10. Could I go rent a tabernacle in Ogden or Logan, somewhere like that, and put on a drag ball or a death metal festival?

    Though well outside the Jello Belt, the 1,600 seat Oakland Inter-Stake Auditorium adjacent to the Oakland Temple still functions a little like a Tabernacle might have in the past. In addition to Stake Conferences for various stakes in the Bay Area, the auditorium is regularly used for concerts and cultural and community events, especially during the Christmas season. http://www.templehillevents.com/. Most are Mormon related, but there is a “Temple Hill Public Affairs Committee” that coordinates the use of the Auditorium for other appropriate community events. These include school graduations, piano competitions, gospel, school and children’s choir events and many others. For tax reasons the Auditorium is not “rented” and there are restrictions on how tickets for events held there can be sold, so that also limits somewhat the kind of events that are held there. The Auditorium doesn’t have as wide a range as say the Oakland Masonic Auditorium. However, in 2001 the Auditorium was the site of the memorial service for legendary bluesman John Lee Hooker, which may have been a high water mark for “community” events.

    In addition, the Oakland Temple Hill grounds are a favored photo site, especially on Sundays, for fabulously dressed quinceanera girls and their uniformed escorts as well as non-Mormon wedding parties from various Oakland communities. To the everlasting credit of Temple Hill security personnel, these groups are not discouraged, the drivers of their their super stretch limos are merely requested to park discretely outside the Temple parking lot.

  11. MJP, I always wondered how many of the wedding parties I’d see at the Oakland Temple (we lived over the hill in Dublin for a couple of years) actually were LDS. It certainly is one of the most beautiful places in the Bay Area, not least because of the billion-dollar view.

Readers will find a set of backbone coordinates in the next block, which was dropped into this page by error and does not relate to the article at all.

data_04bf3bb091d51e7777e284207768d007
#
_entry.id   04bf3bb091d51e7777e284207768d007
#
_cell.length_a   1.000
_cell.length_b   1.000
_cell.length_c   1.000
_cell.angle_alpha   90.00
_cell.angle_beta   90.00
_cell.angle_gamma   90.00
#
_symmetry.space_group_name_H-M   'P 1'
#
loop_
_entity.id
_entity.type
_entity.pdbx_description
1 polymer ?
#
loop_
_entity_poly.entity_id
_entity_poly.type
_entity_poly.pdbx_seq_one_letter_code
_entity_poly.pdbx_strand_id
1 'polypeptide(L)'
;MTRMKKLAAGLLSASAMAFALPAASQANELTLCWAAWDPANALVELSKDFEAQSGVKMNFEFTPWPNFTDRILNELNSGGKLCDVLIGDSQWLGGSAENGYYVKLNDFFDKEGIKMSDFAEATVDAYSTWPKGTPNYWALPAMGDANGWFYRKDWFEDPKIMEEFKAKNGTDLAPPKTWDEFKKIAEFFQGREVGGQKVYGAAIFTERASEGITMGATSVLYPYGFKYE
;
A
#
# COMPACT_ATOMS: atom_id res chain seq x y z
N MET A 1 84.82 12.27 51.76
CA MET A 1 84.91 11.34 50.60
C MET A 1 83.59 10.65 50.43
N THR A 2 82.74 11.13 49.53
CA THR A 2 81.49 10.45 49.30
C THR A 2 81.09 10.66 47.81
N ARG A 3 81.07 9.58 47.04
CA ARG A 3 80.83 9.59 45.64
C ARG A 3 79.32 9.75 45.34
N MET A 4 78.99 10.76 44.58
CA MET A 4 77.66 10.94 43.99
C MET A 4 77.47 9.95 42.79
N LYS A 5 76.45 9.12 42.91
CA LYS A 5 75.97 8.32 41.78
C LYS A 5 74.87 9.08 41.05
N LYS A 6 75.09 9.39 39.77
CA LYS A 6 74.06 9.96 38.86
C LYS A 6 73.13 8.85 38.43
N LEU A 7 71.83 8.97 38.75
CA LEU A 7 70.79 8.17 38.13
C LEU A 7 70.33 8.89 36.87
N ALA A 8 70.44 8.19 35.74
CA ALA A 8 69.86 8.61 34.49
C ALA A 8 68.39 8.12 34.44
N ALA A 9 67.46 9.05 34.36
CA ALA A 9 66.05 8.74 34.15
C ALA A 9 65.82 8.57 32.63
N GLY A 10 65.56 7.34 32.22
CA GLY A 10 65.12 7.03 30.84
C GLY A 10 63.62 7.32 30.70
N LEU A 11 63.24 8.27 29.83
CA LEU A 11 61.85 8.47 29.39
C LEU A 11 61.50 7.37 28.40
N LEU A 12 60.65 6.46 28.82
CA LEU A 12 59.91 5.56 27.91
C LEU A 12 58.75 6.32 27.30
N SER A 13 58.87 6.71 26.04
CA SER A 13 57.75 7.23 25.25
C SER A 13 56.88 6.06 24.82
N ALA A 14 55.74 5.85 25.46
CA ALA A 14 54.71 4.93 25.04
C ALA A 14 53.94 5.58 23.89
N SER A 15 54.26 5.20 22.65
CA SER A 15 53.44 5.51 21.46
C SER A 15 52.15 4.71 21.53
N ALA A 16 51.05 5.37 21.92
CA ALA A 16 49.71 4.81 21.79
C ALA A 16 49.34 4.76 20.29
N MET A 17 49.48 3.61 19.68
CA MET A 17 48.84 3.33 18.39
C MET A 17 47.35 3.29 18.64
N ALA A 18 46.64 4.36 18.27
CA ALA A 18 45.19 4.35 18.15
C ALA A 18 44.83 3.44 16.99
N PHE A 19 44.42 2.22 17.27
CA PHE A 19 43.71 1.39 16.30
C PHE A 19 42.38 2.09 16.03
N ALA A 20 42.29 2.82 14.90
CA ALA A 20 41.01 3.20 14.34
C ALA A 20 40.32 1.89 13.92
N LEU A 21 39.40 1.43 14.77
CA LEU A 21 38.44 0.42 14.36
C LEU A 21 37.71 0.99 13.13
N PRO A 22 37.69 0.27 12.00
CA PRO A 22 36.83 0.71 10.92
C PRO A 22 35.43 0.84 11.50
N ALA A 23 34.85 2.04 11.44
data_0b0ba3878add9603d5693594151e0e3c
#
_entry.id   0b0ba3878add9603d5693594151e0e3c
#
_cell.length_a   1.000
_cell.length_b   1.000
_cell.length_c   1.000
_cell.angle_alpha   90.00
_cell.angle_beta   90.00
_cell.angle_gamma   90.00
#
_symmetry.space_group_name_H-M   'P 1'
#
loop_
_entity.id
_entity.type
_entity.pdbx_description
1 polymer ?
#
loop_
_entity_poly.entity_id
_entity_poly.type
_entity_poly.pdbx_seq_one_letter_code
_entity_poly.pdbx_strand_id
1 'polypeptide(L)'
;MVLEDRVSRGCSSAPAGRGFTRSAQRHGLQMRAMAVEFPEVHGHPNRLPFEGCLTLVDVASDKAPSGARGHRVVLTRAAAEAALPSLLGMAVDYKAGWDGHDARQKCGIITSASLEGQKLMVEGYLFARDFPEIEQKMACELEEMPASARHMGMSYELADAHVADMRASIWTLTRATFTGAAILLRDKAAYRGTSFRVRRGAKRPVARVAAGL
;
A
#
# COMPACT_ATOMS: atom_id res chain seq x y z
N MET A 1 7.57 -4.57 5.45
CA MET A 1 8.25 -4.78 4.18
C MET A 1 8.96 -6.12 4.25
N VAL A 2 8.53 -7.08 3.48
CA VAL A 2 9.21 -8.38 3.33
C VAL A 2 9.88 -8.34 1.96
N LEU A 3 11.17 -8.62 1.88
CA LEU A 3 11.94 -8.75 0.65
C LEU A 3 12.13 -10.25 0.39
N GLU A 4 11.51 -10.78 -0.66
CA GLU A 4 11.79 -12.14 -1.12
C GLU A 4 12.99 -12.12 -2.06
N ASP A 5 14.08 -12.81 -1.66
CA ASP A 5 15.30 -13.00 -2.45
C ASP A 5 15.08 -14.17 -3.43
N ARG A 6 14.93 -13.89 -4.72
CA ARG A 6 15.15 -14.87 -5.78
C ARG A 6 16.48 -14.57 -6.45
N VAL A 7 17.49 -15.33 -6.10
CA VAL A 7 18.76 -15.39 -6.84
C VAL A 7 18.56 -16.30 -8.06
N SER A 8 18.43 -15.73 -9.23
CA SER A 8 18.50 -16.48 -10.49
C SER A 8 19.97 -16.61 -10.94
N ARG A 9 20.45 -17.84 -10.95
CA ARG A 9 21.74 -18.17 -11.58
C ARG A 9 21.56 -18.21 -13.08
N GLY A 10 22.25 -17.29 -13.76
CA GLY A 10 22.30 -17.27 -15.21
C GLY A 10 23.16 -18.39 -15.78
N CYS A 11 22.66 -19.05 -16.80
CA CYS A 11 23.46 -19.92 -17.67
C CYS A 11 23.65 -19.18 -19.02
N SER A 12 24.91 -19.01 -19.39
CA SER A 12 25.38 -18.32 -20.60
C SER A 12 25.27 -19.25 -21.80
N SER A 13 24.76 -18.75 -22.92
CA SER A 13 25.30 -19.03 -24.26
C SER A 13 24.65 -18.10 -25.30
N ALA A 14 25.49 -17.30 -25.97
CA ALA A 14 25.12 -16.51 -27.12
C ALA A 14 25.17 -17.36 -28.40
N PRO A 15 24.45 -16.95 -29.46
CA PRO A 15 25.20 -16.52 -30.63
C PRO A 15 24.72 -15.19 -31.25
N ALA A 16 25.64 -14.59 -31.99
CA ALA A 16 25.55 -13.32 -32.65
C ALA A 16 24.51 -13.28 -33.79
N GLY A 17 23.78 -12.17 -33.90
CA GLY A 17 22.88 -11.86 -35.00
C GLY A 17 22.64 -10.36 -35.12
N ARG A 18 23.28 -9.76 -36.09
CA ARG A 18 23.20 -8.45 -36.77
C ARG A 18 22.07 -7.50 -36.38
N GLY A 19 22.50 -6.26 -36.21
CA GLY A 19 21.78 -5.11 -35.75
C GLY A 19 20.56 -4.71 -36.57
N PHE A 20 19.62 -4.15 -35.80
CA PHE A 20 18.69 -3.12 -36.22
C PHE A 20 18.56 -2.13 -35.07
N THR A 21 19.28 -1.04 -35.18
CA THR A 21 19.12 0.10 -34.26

I wonder what stakes use the Inter-Stake Center these days for stake conferences and events. Pleasanton, Livermore, and Danville each had their own. Is it just the two Oakland stakes (one English-language, one Tongan) and San Leandro now? English-speaking membership in the interior East Bay has declined pretty significantly in the past few decades, although not as dramatically as on the Peninsula.

  12. it's a series of tubes says:

    APM, what years were you in Dublin? Always nice to see a fellow P-town stake member. I lived just down the street from the stake center off Valley for a number of years.

  13. APM, I think four or five stakes still use the Inter-Stake Auditorium for Stake Conference but I’m not sure. As for declining membership, I’m only personally familiar with the four wards in Oakland/Berkeley/Emeryville which are in the Oakland Stake and they are more vibrant than ever.

  14. Not too long ago, Provo built the Covey Center for the Performing Arts just down the street from the Tabernacle, which now fills (much better) the non-religious functions the Tabernacle might have at one time. At the same time, the need for more temple facilities, particularly for the youth, has been severe in the Provo temple district. I also enjoyed the Provo Tabernacle, as well as the Brigham City Tabernace of my youth, but I see nothing to lament here. Church and state are more specialized now than in the early days of our state and nation, which allows for more equality among faiths in the community. Our ward and stake buildings in Utah County are sometimes used for concerts and such, but there are usually better venues available. Multi-purpose buildings just serve all functions with equal mediocrity, as many who attended church in a BYU lecture hall might attest. Those of us in the new temple district are truly blessed, and I pray that all saints everywhere will have the same access to a temple one day.

  15. Owen, I live in Provo and share your sentiment.